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Judges 1. Israel’s Failure to Complete the Conquest of Canaan
Stephen O. Smoot
The book of Judges begins an unspecified amount of time after the death of Joshua, the famed military commander of ancient Israel who led the conquest of Canaan (Joshua 24:29–33). The book is in one sense a continuation of the narrative presented in the book of Joshua, and in another it is a retelling of the Israelite conquest of Canaan. It opens with a predicament: some Canaanite opposition to the newly settled Israelites was a lingering threat to them. This sets up the main narrative that runs throughout the text: how Israel will respond to each new successive threat as it begins to make Canaan its home. In an appreciable sense, the main framing device of the book of Judges appears to contradict the historical portrait given in the book of Joshua. Whereas Joshua gives the impression that the hostile Canaanites were largely pacified as a result of Israel’s decisive victories in the land, Judges seems to depict a number of different Canaanite groups that remain both serious military and spiritual threats to Israel.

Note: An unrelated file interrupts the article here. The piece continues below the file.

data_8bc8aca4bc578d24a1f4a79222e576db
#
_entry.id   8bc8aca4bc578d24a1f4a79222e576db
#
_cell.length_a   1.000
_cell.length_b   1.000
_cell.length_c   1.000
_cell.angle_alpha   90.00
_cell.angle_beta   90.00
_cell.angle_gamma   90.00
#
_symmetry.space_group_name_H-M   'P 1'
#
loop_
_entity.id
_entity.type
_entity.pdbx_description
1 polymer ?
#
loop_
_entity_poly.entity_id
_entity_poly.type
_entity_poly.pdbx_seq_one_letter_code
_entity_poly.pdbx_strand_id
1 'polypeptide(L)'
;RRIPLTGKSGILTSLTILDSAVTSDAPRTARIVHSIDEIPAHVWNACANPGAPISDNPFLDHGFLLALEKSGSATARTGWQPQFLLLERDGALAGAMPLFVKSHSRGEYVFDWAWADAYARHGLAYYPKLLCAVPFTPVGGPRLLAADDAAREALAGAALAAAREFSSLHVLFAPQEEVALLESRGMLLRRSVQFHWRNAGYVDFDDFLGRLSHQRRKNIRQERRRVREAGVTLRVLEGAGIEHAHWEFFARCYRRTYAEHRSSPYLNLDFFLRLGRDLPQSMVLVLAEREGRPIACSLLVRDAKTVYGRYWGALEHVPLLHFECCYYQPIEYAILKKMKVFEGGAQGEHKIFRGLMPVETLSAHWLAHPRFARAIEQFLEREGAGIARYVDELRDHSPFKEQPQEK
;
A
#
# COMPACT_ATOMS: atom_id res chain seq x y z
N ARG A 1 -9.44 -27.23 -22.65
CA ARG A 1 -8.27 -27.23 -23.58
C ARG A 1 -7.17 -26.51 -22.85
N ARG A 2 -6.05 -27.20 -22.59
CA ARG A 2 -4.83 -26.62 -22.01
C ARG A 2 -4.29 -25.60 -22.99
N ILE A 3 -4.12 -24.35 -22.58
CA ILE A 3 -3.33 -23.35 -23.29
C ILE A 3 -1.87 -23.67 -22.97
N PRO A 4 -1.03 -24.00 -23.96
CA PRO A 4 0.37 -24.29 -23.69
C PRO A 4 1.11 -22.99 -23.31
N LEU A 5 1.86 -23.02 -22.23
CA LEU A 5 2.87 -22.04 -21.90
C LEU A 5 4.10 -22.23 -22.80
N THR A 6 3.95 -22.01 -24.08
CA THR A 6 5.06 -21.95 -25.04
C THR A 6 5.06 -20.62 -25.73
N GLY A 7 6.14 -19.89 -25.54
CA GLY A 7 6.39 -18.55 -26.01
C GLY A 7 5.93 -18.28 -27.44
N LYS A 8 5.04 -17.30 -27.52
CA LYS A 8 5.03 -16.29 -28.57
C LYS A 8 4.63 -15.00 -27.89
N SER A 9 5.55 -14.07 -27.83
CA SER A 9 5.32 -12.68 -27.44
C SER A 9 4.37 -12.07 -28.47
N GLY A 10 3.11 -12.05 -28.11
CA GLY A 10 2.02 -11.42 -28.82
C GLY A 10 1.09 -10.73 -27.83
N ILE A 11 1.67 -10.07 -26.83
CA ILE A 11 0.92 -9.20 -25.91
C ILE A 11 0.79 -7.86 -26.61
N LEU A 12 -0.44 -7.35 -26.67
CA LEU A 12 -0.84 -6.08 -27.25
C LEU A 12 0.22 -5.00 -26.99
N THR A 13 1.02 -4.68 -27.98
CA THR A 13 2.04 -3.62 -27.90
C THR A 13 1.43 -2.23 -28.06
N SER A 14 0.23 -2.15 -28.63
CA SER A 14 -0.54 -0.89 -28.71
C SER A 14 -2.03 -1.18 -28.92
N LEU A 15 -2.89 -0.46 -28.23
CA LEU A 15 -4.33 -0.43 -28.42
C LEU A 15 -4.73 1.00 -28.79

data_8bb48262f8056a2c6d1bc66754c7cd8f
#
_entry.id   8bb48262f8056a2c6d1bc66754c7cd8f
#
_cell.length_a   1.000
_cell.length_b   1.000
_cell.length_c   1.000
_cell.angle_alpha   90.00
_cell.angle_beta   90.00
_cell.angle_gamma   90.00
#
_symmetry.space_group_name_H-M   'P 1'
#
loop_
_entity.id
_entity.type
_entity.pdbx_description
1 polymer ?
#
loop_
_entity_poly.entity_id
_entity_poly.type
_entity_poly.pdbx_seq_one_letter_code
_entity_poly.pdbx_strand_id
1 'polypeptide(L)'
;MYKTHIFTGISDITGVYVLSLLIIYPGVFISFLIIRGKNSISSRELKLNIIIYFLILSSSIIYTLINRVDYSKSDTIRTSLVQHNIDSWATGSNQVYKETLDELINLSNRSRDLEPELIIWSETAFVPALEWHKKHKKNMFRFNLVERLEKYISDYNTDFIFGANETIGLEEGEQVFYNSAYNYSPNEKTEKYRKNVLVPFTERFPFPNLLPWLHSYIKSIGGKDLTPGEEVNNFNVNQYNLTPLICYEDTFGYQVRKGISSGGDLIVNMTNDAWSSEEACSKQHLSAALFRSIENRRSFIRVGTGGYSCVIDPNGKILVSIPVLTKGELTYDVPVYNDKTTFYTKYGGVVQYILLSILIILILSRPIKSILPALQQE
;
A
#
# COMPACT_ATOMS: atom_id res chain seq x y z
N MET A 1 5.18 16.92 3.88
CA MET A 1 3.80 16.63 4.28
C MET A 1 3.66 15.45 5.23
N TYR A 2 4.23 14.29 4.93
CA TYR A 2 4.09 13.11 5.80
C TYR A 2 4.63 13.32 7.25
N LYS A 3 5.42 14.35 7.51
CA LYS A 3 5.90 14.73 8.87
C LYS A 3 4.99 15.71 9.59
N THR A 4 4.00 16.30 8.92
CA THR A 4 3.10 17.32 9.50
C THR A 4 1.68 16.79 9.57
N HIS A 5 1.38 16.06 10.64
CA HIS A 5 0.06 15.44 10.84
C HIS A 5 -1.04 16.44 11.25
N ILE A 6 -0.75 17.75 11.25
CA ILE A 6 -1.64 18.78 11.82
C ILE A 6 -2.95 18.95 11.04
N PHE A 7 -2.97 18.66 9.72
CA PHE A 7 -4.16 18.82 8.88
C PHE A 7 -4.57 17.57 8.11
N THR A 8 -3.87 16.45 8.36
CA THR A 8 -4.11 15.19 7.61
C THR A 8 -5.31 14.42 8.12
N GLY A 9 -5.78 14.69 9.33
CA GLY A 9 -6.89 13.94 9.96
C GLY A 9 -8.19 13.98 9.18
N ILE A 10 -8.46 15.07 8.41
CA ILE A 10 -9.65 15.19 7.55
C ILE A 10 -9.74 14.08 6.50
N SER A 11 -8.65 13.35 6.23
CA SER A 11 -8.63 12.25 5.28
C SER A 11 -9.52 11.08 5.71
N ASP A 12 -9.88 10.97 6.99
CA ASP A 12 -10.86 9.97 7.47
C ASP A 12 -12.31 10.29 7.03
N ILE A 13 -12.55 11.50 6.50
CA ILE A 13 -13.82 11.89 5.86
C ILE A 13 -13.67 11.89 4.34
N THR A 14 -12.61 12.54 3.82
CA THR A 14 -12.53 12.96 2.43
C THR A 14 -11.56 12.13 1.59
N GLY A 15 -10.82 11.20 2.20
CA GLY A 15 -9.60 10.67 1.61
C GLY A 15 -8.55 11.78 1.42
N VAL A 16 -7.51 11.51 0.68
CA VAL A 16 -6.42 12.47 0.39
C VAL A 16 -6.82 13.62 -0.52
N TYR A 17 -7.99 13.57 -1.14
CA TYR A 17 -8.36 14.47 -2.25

The first chapter of Judges opens with a lengthy narrative about how the tribe of Judah was commissioned by the Lord to lead the fight against the remaining Canaanites (Judges 1:1–20). The language used in Judges to describe the ongoing military activity of the post-Joshua generation unmistakably echoes the language used to describe the fighting in Joshua’s time, such as in verse 17, which uses the Hebrew word ḥerem (“ban” or “accursed thing”) already encountered: “And Judah went with Simeon his brother, and they slew the Canaanites that inhabited Zephath, and utterly destroyed [yacharimu] it. And the name of the city was called Hormah [chormah].” Thematically the link between Joshua and Judges is unmistakable.
Judah, however, was not the only tribe to encounter Canaanite resistance. The second half of Judges 1 (verses 21–36) reports that many of the northern tribes of Israel also faced stiffened resistance. The book of Judges thus opens in a highly dramatic manner, depicting how Israel had failed to completely capture the land of Canaan despite the opposite impression given in the book of Joshua. As mentioned, this sets up the cycle of national crises that require the series of judges (shofetim), or charismatic military chieftains, to rise up and rescue Israel from successive threats in the land, hence the name of the book.
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